• Waiting times: When workers can’t move quickly or take too long to find items in cluttered workspaces, it leads to longer waiting times for items waiting to be processed.
  • Motion: In the situation above, a worker may also have to make a lot of unnecessary movements to find items or to position materials correctly for processing.
  • Defects: Poorly maintained tools and equipment are more likely to create defects in products.
  • Transportation: If a certain section in the plant has excess materials or incorrectly stored large equipment, items may have to be taken through longer routes leading to unnecessary transportation.

The first three steps of 5S can eliminate or reduce the above situations, reducing the amount of waste they generate.

Why 5S is a Good Foundation For Lean

Initiatives that are aimed at improving productivity in companies often fail. Many of these initiatives fail because they are not built on the right foundation.

Successfully implementing 5S has its own barriers, but lean manufacturing faces even more significant barriers because changing to a lean manufacturing system is a companywide initiative. It necessitates that a company changes existing processes and even its business philosophy. This requires more time, resources, and a greater level of commitment.

This level of change is likely to encounter resistance at various levels including from top management and floor-level workers. In contrast, 5S may encounter less resistance because:

  • A 5S project can be performed on a small scale such as individual workstations. This minimizes disruption and doesn’t require that the company change its entire way of doing business.
  • 5S projects as a whole don’t require many resources. They require fairly inexpensive tools and can be performed on a limited scale when resources are limited.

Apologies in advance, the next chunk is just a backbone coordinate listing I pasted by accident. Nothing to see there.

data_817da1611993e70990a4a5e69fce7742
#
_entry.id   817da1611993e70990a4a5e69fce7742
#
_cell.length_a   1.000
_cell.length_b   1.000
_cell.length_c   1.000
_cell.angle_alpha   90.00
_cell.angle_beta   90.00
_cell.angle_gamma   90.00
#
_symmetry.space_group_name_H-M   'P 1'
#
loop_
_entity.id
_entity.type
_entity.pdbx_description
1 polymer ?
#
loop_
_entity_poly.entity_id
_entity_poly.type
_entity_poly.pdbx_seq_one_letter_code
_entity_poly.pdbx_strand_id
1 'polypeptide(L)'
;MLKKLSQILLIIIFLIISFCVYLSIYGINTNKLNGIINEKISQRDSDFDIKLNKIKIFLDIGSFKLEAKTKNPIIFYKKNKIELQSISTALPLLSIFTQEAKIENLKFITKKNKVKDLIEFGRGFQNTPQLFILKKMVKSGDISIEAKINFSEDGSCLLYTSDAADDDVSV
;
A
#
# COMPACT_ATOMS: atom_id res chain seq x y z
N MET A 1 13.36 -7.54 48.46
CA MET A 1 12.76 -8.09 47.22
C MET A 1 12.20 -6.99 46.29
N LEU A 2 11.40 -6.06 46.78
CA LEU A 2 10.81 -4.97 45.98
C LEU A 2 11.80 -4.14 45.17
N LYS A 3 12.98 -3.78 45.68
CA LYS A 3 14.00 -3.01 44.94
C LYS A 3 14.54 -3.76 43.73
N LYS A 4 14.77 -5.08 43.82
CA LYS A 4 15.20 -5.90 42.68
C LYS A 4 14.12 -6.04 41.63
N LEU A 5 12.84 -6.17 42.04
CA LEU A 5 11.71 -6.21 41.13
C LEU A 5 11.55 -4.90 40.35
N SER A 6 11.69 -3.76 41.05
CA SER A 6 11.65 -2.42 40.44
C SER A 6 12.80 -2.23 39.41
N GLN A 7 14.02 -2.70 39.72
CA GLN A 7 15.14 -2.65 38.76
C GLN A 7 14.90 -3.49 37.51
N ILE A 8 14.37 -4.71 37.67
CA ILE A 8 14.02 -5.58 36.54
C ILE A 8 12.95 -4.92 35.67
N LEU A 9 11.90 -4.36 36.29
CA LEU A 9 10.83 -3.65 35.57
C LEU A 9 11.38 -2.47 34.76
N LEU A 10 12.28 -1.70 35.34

• Some of the benefits of 5S can be realized in the short term. Although it may take some time to sort items and find a good organizing system, the benefits of a cleaner work environment such as faster execution of processes can be realized quickly.
  • 5S can be implemented without the company having to commit to anything larger since it can be a stand-alone project.

If the implementation of 5S is successful, these early wins can be used to spread 5S to other parts of the company. They can also be used to sell the ideas and benefits of lean manufacturing to the company leadership and workers.

Conclusion

As a lean manufacturing tool, 5S presents the simple idea that neater and more organized workspaces are more efficient and increase productivity. However, this simple idea helps to eliminate many of the types of waste that lean systems aim to get rid of.

5S helps to remove physical barriers to flow, reduces motion waste by implementing better organization systems, and even makes it easier to spot the visual indicators required in pull systems.

5S can also serve as the foundation or first step to implementing lean manufacturing in companies. It helps change the existing culture and may lead to initial wins that encourage a wider shift to lean manufacturing.